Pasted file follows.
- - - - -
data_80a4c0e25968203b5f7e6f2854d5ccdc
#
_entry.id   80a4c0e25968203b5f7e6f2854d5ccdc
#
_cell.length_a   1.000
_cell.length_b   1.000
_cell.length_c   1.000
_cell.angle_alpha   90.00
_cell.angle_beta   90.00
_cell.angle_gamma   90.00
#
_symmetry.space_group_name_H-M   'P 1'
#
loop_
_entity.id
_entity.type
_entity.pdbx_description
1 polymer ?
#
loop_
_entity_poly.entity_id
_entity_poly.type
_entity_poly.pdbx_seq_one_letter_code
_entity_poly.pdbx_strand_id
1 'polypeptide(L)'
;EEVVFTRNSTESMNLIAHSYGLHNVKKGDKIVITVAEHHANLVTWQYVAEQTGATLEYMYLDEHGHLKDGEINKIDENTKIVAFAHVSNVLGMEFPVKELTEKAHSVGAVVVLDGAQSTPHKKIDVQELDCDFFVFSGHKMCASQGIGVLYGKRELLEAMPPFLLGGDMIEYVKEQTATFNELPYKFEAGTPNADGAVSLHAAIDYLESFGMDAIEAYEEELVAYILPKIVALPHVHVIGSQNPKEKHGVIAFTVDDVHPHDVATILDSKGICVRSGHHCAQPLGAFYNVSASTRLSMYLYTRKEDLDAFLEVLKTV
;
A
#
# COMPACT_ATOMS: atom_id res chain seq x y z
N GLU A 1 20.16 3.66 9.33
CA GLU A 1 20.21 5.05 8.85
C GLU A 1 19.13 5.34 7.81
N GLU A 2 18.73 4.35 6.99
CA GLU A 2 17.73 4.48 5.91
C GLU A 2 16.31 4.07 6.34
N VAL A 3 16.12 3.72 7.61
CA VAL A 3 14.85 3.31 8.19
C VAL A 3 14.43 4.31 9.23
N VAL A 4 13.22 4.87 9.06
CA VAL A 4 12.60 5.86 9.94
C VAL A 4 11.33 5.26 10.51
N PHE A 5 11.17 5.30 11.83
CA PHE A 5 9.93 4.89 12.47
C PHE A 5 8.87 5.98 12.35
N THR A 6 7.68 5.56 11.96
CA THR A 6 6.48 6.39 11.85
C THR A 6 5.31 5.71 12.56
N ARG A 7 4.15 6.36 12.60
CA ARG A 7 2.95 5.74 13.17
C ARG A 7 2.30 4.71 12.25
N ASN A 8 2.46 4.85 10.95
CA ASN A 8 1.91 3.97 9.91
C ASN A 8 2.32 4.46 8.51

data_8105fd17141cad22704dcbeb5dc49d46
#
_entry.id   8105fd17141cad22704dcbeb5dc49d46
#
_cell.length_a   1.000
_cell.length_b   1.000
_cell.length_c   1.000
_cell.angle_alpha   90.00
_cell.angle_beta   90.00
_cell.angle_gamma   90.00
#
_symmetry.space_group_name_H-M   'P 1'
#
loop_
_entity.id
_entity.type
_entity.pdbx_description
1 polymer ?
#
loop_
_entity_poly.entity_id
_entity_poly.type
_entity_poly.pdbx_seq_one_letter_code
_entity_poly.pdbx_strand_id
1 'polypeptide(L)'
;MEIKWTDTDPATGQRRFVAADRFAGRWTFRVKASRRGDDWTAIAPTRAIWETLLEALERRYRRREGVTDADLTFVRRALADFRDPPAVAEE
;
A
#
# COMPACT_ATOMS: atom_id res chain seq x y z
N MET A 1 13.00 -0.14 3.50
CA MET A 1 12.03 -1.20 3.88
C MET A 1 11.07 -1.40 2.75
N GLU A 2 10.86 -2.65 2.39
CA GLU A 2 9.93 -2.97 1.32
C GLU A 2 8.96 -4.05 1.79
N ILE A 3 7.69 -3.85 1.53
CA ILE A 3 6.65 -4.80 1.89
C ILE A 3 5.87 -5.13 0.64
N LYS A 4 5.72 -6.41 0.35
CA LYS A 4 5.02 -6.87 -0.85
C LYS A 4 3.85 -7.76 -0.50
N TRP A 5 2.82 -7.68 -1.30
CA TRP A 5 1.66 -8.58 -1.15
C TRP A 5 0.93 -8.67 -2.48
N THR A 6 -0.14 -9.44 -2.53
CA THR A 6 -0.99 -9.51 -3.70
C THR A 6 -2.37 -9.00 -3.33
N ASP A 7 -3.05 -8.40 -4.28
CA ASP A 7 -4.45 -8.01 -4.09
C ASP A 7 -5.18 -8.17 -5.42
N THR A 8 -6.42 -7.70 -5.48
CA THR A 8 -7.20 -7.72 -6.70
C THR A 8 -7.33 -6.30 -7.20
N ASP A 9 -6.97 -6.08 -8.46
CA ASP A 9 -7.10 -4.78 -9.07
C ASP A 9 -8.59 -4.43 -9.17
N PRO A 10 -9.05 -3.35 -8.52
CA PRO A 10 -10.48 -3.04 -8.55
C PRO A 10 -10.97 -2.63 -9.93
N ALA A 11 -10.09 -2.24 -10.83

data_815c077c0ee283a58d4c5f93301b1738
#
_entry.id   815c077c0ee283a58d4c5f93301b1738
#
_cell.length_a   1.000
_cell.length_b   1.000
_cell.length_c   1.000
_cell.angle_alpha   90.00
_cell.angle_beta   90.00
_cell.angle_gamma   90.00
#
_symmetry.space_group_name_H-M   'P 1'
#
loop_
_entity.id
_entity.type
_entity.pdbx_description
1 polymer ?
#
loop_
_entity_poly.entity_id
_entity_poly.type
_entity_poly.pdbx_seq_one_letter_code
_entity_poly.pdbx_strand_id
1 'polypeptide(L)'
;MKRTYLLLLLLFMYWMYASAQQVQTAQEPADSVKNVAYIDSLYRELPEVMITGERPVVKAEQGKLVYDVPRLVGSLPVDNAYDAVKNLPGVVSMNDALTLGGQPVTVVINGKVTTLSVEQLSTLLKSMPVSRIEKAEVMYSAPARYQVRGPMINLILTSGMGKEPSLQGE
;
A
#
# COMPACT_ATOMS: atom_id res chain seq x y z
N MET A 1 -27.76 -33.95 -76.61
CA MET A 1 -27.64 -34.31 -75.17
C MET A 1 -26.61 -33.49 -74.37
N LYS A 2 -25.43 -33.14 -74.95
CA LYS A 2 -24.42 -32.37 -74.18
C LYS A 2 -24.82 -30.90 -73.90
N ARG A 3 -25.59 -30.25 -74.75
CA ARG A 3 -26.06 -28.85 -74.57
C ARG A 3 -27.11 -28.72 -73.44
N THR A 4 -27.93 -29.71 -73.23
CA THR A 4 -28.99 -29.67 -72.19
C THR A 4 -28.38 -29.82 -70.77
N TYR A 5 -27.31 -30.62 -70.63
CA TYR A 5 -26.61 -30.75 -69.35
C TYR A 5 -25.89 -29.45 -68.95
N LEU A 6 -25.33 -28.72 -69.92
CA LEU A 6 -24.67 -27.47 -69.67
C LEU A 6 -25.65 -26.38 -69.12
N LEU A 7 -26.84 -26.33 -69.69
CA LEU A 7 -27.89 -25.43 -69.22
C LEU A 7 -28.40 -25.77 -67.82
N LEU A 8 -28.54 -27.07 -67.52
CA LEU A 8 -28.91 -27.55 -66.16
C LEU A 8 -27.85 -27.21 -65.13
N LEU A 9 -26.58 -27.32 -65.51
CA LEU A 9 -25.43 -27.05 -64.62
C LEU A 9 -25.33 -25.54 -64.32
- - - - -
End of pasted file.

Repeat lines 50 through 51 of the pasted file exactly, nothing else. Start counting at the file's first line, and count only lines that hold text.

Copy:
CA ARG A 7 2.95 5.74 13.17
C ARG A 7 2.30 4.71 12.25